2020 Federal budget highlights for business

Federal Budget

Source – Business Australia


Last night the Federal Government delivered one of the most anticipated budgets in history since the great depression. The ‘job-centric’ 2020 budget, aims to help the country rebuild post-coronavirus by supporting businesses to hire new staff, and put money back into their pockets.

Business takes its place at the heart of the economic recovery with a range of measures to support investment and the creation of jobs. The key highlights for businesses include:

Investment boost

Effective immediately (until 30 June 2022), businesses with turnover up to $5 billion will be able to deduct the full cost of eligible depreciable assets of any value in the year they are installed. This is a major incentive for businesses to bring forward investments and represents a $26.7 billion commitment over the forward estimates.

JobMaker Hiring Credit

The Budget announces support for young people looking for work. From tomorrow, businesses that take on a jobseeker will receive a payment of $200 a week for an eligible young person aged 16-29 years and $100 a week for a young person aged 30 to 35 for up to 12 months. Employers must demonstrate they have increased their overall employment. This will help employers get young people back into work, ensuring we do not lose a generation of workers to this crisis. It is estimated the $4 billion scheme will support around 450,000 young Australians into jobs.

Apprentice and trainee subsidy

A skills package for young workers, including a $1.2 billion package for employers take on new apprentices or trainees. The subsidy extends support for existing apprentices and trainees. The 50 per cent wage subsidy will support 100,000 new positions, a vital step towards maintaining a pipeline of skilled workers at a financially difficult time for business.

Temporary loss carry-back

The Government will also allow companies with turnover up to $5 billion to offset losses against previous profits on which tax has been paid to generate a refund. Loss carry-back will be available to around 1 million companies that employ up to 8.8 million workers. This measure is expected to deliver $4.9 billion in tax relief to businesses over the forward estimates.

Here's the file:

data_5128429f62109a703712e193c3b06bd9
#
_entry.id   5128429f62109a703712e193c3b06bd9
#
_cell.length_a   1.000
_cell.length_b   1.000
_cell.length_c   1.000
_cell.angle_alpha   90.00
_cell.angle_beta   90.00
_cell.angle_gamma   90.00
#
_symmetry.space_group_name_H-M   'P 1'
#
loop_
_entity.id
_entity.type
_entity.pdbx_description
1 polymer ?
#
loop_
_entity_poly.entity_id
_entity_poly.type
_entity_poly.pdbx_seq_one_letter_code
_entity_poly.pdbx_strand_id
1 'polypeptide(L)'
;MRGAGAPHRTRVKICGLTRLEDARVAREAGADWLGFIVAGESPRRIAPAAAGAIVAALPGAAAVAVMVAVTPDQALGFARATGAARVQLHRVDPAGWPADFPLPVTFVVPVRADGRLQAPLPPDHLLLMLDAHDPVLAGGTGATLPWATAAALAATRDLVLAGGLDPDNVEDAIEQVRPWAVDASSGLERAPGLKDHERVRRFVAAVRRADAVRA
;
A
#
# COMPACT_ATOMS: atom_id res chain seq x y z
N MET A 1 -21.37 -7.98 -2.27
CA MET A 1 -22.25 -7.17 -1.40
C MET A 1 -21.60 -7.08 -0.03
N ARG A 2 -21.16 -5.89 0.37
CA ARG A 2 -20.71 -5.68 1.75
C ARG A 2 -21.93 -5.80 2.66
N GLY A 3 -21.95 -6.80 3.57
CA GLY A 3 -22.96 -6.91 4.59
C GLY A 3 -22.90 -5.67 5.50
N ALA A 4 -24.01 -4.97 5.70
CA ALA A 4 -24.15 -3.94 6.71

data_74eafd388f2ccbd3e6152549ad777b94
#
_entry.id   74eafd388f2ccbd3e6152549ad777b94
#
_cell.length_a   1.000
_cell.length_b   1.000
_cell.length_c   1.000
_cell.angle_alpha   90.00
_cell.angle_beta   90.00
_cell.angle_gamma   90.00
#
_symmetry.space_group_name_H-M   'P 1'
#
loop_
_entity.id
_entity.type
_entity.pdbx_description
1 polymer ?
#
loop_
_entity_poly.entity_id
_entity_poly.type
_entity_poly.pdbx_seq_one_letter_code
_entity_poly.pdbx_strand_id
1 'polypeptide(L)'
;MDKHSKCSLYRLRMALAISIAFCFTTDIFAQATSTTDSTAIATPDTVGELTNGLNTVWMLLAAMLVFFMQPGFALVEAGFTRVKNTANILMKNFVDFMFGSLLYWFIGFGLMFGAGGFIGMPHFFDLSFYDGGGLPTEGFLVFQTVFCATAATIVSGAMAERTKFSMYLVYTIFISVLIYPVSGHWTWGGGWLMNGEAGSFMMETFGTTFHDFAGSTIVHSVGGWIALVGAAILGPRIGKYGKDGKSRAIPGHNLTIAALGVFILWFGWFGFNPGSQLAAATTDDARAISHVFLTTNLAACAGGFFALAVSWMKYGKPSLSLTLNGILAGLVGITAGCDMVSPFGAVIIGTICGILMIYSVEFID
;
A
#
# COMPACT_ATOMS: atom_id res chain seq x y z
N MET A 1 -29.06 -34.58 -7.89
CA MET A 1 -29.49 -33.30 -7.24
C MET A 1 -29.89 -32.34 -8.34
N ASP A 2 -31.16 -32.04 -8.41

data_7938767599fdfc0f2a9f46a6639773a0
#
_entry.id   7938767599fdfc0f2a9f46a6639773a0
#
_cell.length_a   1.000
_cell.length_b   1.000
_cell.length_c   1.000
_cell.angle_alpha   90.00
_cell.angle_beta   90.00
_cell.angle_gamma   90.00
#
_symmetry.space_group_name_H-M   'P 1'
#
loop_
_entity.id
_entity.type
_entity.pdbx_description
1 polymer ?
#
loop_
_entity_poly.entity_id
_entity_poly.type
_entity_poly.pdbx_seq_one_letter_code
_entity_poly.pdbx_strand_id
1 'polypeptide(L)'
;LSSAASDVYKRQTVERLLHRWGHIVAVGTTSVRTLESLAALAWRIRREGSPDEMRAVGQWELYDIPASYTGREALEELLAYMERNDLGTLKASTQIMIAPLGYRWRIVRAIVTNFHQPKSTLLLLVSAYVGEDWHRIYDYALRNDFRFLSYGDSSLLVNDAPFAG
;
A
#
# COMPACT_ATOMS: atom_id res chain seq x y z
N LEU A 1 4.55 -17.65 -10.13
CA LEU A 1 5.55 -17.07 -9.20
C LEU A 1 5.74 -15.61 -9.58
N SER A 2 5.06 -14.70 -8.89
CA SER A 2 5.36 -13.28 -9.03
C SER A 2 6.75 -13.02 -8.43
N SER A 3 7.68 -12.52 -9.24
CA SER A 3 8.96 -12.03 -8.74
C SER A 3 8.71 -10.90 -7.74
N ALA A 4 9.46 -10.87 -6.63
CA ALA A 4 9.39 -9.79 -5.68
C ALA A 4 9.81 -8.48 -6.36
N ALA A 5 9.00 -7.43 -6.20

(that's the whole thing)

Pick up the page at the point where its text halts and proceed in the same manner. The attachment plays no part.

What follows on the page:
Business tax concessions:

An additional $2 billion will be invested through the R&D Tax Incentive, including increasing the refundable R&D tax offset and removing the cap on annual cash refunds for small claimants. Larger claimants will be subjected to a streamlined intensity test with the cap lifted from $100 million to $150 million a year. Businesses will also receive FBT tax concessions if they pay to retrain or reskill workers. Businesses with an annual turnover of between $10 million and $50 million will gain access to up to ten small business tax concessions. This will include being able to immediately deduce certain start-up expenses, as well as FBT exemptions for car parking and eligible work-related electronic devices.

Support for the construction sector

With a sharp slump in population growth, the Budget announces several new initiatives to boost construction. This includes additional incentives for first home buyers to purchase new dwellings, boosting arrangements to encourage institutional investment into affordable housing and a capital gains tax exemption for granny flats (where there is a formal arrangement for older Australians or persons with a disability). These initiatives complement the existing HomeBuilder scheme ($25,000 grants for eligible renovations or new builds) which applies to eligible contracts entered into up to 31 December 2020.

Manufacturing-led recovery

The Government will invest $1.5 billion to boost Australian manufacturing in areas where Australia already enjoys an advantage. The Modern Manufacturing Initiative will support Australian businesses to scale-up in priority areas including resources technology, food and beverage, medical products, recycling and clean energy, defence and space. Roadmaps to guide investments in these priority sectors will be co-designed with industry. Manufacturing will also be boosted by recent announcements relating to gas supply.

Regional tourism recovery

The Government will invest over $250 million for a Regional Tourism Recovery Package. Regional communities will benefit from $200 million in grants through the Building Better Regions Fund with $100 million of the fund earmarked for tourism-related infrastructure projects that will boost regional tourism.

Fringe Benefits Tax (FBT) exemption – employer-provided retraining

The Government announced that certain employer-provided retraining and reskilling will be exempt from FBT. This supports businesses to retain their people by transitioning to new employment opportunities within or outside their business. Effectively treating retaining and reskilling costs incurred by employers and provided to reductant or soon to be redundant employees, as exempt from FBT from 2 October 2020.